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originally posted by: Mianeye
No copper alone will not cut basalt, but it is still possible.

Ancient Egyptian copper slabbing saws




Except that they have never found one and a copper saw would not last very long. Probably not long enough to cut through one block. It would deteriorate way faster than the basalt. Not buying it. And neither are the people who wrote the article you brought in. That saw, made in modern times only produced v shaped grooves and would not be a practical means of mass production of the millions of stone blocks that are there.
edit on 5-4-2015 by Woodcarver because: (no reason given)



posted on Apr, 5 2015 @ 07:52 AM
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a reply to: Woodcarver

You clearly didn't read the link i provided



posted on Apr, 5 2015 @ 07:59 AM
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a reply to: BlueJacket

Sorry? Who are you?



posted on Apr, 5 2015 @ 08:04 AM
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I read the entire link.

a reply to: Mianeye



posted on Apr, 5 2015 @ 08:06 AM
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Examples of things not done with copper chisels:





If copper chisels can't be used to make these things, then - ALIENS!!!

Note for future - the Egyptians had bronze before Giza.

Harte


+11 more 
posted on Apr, 5 2015 @ 08:10 AM
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originally posted by: Mianeye
a reply to: Woodcarver

You clearly didn't read the link i provided


v cuts that take 3 to 5 hours per centimeter??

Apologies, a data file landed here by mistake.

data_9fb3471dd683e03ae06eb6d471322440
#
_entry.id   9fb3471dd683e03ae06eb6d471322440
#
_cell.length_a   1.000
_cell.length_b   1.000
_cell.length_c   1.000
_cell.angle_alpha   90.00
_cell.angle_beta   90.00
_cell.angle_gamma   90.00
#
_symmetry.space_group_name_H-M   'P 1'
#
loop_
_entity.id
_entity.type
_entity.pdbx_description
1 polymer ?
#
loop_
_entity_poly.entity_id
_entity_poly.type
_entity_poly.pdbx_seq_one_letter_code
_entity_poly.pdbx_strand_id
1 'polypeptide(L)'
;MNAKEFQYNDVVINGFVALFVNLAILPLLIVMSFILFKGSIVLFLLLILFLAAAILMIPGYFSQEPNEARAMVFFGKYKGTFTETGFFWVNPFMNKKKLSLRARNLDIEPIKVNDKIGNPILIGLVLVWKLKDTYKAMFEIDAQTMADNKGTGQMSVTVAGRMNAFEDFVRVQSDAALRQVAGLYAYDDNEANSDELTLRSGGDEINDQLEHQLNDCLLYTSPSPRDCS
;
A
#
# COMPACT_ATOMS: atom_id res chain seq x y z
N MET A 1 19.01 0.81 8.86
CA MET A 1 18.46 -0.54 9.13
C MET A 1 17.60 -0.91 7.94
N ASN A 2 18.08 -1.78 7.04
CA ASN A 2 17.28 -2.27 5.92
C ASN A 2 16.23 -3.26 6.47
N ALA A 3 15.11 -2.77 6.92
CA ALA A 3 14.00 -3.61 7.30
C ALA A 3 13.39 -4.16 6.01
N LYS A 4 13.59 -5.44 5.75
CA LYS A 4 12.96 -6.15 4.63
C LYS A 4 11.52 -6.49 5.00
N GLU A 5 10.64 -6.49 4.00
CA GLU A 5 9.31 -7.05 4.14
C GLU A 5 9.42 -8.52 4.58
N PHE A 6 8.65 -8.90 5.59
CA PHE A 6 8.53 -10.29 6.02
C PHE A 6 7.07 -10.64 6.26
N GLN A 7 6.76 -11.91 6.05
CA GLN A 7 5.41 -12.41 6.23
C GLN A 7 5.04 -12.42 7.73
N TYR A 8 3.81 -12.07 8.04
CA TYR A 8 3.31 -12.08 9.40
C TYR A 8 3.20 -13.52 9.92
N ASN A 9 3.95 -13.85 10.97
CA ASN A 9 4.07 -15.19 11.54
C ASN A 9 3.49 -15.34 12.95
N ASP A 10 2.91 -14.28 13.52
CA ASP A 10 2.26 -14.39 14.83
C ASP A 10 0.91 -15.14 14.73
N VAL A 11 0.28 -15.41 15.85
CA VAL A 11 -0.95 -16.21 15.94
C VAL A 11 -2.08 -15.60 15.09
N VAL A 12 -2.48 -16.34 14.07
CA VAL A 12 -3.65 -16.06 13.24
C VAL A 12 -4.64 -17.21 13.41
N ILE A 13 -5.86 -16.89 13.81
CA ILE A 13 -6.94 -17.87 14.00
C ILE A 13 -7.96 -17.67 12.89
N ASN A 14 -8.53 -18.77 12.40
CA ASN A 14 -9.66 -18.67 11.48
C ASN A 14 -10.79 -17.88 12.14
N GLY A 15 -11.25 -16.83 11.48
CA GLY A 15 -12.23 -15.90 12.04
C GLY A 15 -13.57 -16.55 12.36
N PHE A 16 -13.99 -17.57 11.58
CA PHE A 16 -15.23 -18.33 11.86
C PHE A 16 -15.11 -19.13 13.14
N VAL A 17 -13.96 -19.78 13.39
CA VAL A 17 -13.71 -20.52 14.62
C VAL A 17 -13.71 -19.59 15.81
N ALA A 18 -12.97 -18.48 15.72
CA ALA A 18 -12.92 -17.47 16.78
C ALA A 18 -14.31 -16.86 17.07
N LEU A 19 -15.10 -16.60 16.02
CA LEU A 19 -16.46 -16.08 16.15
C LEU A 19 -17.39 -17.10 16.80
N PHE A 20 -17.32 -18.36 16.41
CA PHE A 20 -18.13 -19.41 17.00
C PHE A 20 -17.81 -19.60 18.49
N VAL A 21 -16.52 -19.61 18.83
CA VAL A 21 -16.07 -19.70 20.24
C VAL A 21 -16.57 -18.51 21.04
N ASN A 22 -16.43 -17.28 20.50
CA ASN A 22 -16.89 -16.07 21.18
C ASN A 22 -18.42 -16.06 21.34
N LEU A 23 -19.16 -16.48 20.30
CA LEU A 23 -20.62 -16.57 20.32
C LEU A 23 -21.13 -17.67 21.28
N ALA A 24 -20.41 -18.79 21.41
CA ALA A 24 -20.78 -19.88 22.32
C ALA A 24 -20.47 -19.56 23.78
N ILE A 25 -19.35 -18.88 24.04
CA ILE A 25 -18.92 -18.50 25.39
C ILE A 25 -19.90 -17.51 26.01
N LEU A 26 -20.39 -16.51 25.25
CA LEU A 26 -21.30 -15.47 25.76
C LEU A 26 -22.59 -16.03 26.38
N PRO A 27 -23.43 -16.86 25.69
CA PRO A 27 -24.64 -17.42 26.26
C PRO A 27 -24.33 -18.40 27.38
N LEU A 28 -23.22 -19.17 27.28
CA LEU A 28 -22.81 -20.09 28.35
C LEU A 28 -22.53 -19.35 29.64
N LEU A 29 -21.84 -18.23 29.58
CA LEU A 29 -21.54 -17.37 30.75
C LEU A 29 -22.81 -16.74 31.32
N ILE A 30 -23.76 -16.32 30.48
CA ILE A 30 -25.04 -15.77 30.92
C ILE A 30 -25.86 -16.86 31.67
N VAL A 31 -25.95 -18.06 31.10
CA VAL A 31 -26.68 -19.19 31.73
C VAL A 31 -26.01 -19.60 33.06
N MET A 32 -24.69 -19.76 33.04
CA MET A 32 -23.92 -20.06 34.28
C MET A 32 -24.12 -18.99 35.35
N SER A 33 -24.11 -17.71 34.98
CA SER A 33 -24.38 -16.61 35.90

300 to 500 hours to cut a meter sized block, one cut..

Losing 40 cm of copper, at the least, and up to 2.5 meters of copper if dry sand instead of wet.

You'd have to make at least one saw per cut, and probably more than that.

edit on 5-4-2015 by KnightLight because: (no reason given)



posted on Apr, 5 2015 @ 08:15 AM
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a reply to: KnightLight
Was an experiment.

Thousands of people to do it, plenty of time to master, the Egyptians were not idiots.
edit on 5-4-2015 by Mianeye because: (no reason given)


+4 more 
posted on Apr, 5 2015 @ 08:18 AM
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originally posted by: Mianeye
a reply to: KnightLight
Was an experiment.

Thousands of people to do it, plenty of time to master, the Egyptians were not idiots.


The experiment is evidence of this not making sense rather than being evidence of a method used..
plenty of time to master, so show me the experiment that makes sense then?



posted on Apr, 5 2015 @ 08:21 AM
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I always cringe when I read these sorts of things.

Why is it that people are so willing to think that humans aren't capable of amazing things. Especially considering these amazing things were done with hundreds of thousands of slaves, if not millions.

I think the whole Aliens helped us build all the big stuff is just an easy way to make us all think we are stupid and inept.

And I can't imagine why they'd have used such advanced tools for some projects and not for others.

~Tenth


+8 more 
posted on Apr, 5 2015 @ 08:25 AM
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originally posted by: tothetenthpower
I always cringe when I read these sorts of things.

Why is it that people are so willing to think that humans aren't capable of amazing things.

~Tenth


Who said that??

I read the Op saying
1)"Who did this"
2)"when did they do it?"

He obviously implied it wasn't Egyptians and not at the time it's supposed to be.. But he didn't go on after that..
All options on the table.


And what makes you think they used slaves????

You are on old information.

edit on 5-4-2015 by KnightLight because: (no reason given)